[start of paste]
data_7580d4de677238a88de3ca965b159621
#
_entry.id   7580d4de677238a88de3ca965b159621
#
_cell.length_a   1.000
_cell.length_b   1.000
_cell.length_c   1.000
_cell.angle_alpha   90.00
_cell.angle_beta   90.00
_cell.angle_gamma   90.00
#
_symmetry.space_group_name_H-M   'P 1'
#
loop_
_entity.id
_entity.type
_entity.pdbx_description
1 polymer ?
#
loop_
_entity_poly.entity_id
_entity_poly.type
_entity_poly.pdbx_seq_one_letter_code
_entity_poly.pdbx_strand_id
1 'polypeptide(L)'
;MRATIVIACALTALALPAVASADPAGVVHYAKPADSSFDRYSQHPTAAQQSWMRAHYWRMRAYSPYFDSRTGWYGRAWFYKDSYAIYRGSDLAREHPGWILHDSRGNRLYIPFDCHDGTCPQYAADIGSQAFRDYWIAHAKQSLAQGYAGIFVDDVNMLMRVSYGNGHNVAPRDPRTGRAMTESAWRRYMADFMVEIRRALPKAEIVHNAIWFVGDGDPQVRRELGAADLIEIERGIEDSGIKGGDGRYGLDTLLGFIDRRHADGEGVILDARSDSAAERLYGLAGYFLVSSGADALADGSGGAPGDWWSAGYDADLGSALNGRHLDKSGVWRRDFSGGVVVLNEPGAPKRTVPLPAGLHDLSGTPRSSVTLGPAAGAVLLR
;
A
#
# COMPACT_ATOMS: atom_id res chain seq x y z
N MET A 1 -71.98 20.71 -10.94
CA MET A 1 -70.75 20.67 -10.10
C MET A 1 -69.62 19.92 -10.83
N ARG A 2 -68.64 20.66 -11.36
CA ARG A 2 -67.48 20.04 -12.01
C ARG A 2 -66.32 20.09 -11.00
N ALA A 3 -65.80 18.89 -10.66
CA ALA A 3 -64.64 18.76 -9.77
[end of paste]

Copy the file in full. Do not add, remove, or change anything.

data_7580d4de677238a88de3ca965b159621
#
_entry.id   7580d4de677238a88de3ca965b159621
#
_cell.length_a   1.000
_cell.length_b   1.000
_cell.length_c   1.000
_cell.angle_alpha   90.00
_cell.angle_beta   90.00
_cell.angle_gamma   90.00
#
_symmetry.space_group_name_H-M   'P 1'
#
loop_
_entity.id
_entity.type
_entity.pdbx_description
1 polymer ?
#
loop_
_entity_poly.entity_id
_entity_poly.type
_entity_poly.pdbx_seq_one_letter_code
_entity_poly.pdbx_strand_id
1 'polypeptide(L)'
;MRATIVIACALTALALPAVASADPAGVVHYAKPADSSFDRYSQHPTAAQQSWMRAHYWRMRAYSPYFDSRTGWYGRAWFYKDSYAIYRGSDLAREHPGWILHDSRGNRLYIPFDCHDGTCPQYAADIGSQAFRDYWIAHAKQSLAQGYAGIFVDDVNMLMRVSYGNGHNVAPRDPRTGRAMTESAWRRYMADFMVEIRRALPKAEIVHNAIWFVGDGDPQVRRELGAADLIEIERGIEDSGIKGGDGRYGLDTLLGFIDRRHADGEGVILDARSDSAAERLYGLAGYFLVSSGADALADGSGGAPGDWWSAGYDADLGSALNGRHLDKSGVWRRDFSGGVVVLNEPGAPKRTVPLPAGLHDLSGTPRSSVTLGPAAGAVLLR
;
A
#
# COMPACT_ATOMS: atom_id res chain seq x y z
N MET A 1 -71.98 20.71 -10.94
CA MET A 1 -70.75 20.67 -10.10
C MET A 1 -69.62 19.92 -10.83
N ARG A 2 -68.64 20.66 -11.36
CA ARG A 2 -67.48 20.04 -12.01
C ARG A 2 -66.32 20.09 -11.00
N ALA A 3 -65.80 18.89 -10.66
CA ALA A 3 -64.64 18.76 -9.77